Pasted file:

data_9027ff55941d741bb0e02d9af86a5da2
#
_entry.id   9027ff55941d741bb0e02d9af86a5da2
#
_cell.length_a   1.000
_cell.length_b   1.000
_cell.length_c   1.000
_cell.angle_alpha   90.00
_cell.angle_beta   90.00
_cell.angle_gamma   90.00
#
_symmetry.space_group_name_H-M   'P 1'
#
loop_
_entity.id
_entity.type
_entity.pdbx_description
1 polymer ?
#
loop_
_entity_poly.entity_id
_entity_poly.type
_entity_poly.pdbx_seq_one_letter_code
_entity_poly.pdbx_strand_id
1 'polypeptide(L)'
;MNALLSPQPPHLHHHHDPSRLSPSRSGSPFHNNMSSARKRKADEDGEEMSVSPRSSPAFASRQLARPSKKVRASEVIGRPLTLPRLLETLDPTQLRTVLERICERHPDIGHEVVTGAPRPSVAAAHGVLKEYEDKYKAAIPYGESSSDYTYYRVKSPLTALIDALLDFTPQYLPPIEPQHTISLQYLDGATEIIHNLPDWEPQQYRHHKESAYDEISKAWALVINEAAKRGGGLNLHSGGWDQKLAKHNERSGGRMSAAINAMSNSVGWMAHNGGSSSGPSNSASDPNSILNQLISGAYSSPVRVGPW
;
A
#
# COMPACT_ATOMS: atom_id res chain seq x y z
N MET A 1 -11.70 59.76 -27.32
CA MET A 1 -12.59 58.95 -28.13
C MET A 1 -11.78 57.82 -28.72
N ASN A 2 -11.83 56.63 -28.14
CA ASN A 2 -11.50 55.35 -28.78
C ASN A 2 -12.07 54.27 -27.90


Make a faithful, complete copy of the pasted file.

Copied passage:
data_9027ff55941d741bb0e02d9af86a5da2
#
_entry.id   9027ff55941d741bb0e02d9af86a5da2
#
_cell.length_a   1.000
_cell.length_b   1.000
_cell.length_c   1.000
_cell.angle_alpha   90.00
_cell.angle_beta   90.00
_cell.angle_gamma   90.00
#
_symmetry.space_group_name_H-M   'P 1'
#
loop_
_entity.id
_entity.type
_entity.pdbx_description
1 polymer ?
#
loop_
_entity_poly.entity_id
_entity_poly.type
_entity_poly.pdbx_seq_one_letter_code
_entity_poly.pdbx_strand_id
1 'polypeptide(L)'
;MNALLSPQPPHLHHHHDPSRLSPSRSGSPFHNNMSSARKRKADEDGEEMSVSPRSSPAFASRQLARPSKKVRASEVIGRPLTLPRLLETLDPTQLRTVLERICERHPDIGHEVVTGAPRPSVAAAHGVLKEYEDKYKAAIPYGESSSDYTYYRVKSPLTALIDALLDFTPQYLPPIEPQHTISLQYLDGATEIIHNLPDWEPQQYRHHKESAYDEISKAWALVINEAAKRGGGLNLHSGGWDQKLAKHNERSGGRMSAAINAMSNSVGWMAHNGGSSSGPSNSASDPNSILNQLISGAYSSPVRVGPW
;
A
#
# COMPACT_ATOMS: atom_id res chain seq x y z
N MET A 1 -11.70 59.76 -27.32
CA MET A 1 -12.59 58.95 -28.13
C MET A 1 -11.78 57.82 -28.72
N ASN A 2 -11.83 56.63 -28.14
CA ASN A 2 -11.50 55.35 -28.78
C ASN A 2 -12.07 54.27 -27.90